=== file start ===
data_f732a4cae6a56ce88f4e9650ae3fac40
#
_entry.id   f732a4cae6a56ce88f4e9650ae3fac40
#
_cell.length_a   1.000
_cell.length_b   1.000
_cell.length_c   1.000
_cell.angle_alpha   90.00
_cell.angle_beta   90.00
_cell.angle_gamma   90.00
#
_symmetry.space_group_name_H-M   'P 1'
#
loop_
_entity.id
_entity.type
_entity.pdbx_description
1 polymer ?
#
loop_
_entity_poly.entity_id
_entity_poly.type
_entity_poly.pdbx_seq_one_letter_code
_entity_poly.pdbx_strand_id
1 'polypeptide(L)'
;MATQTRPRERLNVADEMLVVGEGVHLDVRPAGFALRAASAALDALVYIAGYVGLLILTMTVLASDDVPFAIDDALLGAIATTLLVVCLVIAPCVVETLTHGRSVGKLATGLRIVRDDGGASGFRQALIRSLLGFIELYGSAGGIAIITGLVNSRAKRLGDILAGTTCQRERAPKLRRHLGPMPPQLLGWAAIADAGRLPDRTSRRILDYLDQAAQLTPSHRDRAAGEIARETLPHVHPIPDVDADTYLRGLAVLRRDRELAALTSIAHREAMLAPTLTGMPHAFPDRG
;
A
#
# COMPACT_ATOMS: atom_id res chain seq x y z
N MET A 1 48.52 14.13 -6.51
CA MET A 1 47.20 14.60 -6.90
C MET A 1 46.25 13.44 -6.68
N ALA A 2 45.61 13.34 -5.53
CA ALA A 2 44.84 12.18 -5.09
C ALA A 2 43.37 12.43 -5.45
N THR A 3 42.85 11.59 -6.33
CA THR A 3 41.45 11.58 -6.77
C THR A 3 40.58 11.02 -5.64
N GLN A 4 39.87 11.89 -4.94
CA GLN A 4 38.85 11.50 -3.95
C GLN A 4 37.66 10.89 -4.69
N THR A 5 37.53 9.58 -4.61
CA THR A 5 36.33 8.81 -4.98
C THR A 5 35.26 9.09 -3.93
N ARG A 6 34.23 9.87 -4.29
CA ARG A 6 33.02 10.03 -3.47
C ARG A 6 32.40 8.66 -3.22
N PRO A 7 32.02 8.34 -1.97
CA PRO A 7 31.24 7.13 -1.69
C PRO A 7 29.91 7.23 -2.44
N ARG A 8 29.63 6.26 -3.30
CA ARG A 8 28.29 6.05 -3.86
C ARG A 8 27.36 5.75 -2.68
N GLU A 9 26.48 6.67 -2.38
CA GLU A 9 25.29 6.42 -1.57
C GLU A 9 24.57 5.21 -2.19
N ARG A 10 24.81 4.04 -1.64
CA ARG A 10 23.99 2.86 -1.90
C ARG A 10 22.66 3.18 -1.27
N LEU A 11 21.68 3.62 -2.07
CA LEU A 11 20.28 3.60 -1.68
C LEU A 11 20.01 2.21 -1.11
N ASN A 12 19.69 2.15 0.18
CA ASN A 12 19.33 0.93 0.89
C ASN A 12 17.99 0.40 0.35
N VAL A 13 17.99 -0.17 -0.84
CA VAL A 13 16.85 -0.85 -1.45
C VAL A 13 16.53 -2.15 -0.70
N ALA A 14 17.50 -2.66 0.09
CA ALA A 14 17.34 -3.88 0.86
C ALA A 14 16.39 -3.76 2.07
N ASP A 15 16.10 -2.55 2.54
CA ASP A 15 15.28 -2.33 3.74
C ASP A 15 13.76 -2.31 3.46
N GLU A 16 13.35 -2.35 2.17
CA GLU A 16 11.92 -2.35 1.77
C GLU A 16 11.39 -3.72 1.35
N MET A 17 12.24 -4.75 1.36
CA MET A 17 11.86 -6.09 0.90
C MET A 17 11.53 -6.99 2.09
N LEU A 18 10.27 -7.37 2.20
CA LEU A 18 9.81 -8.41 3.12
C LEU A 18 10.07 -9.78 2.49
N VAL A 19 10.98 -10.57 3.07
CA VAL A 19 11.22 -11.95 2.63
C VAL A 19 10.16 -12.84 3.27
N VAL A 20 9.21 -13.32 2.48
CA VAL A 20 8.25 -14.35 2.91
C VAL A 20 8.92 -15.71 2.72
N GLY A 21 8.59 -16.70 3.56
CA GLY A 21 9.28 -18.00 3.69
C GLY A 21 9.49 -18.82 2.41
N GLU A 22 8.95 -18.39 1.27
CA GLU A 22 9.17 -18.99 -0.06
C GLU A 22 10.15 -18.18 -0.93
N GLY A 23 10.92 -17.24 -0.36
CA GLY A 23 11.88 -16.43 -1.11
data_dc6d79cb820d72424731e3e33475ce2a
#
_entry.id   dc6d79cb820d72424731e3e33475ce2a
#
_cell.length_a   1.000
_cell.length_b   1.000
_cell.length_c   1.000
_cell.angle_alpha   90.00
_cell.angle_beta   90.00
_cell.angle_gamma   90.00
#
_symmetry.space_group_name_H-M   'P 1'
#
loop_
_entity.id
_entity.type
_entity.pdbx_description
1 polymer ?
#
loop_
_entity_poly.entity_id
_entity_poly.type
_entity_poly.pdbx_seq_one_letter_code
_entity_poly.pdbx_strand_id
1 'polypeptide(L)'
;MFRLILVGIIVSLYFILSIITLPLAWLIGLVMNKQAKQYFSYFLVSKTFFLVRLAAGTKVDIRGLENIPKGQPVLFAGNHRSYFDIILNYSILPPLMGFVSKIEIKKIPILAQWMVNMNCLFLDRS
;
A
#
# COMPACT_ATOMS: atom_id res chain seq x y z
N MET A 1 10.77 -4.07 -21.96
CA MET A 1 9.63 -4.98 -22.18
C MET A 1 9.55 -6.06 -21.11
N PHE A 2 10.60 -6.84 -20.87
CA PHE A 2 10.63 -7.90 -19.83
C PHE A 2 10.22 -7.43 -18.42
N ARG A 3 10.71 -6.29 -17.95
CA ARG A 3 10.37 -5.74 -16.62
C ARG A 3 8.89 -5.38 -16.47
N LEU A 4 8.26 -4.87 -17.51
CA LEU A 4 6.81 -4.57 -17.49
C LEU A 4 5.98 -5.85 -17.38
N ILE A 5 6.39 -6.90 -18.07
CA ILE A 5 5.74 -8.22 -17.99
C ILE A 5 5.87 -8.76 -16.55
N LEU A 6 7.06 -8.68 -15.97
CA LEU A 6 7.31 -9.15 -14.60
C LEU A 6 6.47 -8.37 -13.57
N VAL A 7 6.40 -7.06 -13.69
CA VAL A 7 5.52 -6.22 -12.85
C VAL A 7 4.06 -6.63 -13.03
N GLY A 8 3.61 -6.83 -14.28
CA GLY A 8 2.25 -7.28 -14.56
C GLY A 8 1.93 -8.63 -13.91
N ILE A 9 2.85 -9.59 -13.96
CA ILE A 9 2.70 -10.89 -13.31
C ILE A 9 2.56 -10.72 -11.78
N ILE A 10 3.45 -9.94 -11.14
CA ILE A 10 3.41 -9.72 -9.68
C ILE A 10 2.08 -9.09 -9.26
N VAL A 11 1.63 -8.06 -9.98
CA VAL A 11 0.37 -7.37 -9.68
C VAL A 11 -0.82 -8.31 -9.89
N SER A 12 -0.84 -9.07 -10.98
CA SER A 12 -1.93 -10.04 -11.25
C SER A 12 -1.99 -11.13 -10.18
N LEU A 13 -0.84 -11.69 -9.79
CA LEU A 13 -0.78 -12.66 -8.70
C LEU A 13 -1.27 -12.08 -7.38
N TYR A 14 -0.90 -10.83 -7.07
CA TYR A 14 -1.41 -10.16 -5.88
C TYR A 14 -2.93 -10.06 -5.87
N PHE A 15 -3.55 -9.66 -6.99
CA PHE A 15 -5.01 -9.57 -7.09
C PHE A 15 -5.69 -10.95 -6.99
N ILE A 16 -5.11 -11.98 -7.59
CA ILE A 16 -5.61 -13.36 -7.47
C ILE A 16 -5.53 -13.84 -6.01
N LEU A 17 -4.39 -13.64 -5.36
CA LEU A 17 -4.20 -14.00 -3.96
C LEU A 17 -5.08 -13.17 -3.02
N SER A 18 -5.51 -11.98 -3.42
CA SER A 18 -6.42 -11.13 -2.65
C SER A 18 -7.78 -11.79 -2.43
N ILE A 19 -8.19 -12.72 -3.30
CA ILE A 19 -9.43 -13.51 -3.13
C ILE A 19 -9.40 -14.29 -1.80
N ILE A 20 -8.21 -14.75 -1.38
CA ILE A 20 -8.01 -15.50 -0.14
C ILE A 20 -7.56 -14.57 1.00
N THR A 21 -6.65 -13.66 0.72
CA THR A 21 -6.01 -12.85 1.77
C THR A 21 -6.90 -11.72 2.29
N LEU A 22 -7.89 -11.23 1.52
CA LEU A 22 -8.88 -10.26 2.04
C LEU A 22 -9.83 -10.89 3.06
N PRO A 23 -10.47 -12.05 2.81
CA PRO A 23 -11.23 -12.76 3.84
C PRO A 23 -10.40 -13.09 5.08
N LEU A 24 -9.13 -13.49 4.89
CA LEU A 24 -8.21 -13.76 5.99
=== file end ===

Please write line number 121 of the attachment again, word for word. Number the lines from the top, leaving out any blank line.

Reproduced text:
_entity_poly.pdbx_seq_one_letter_code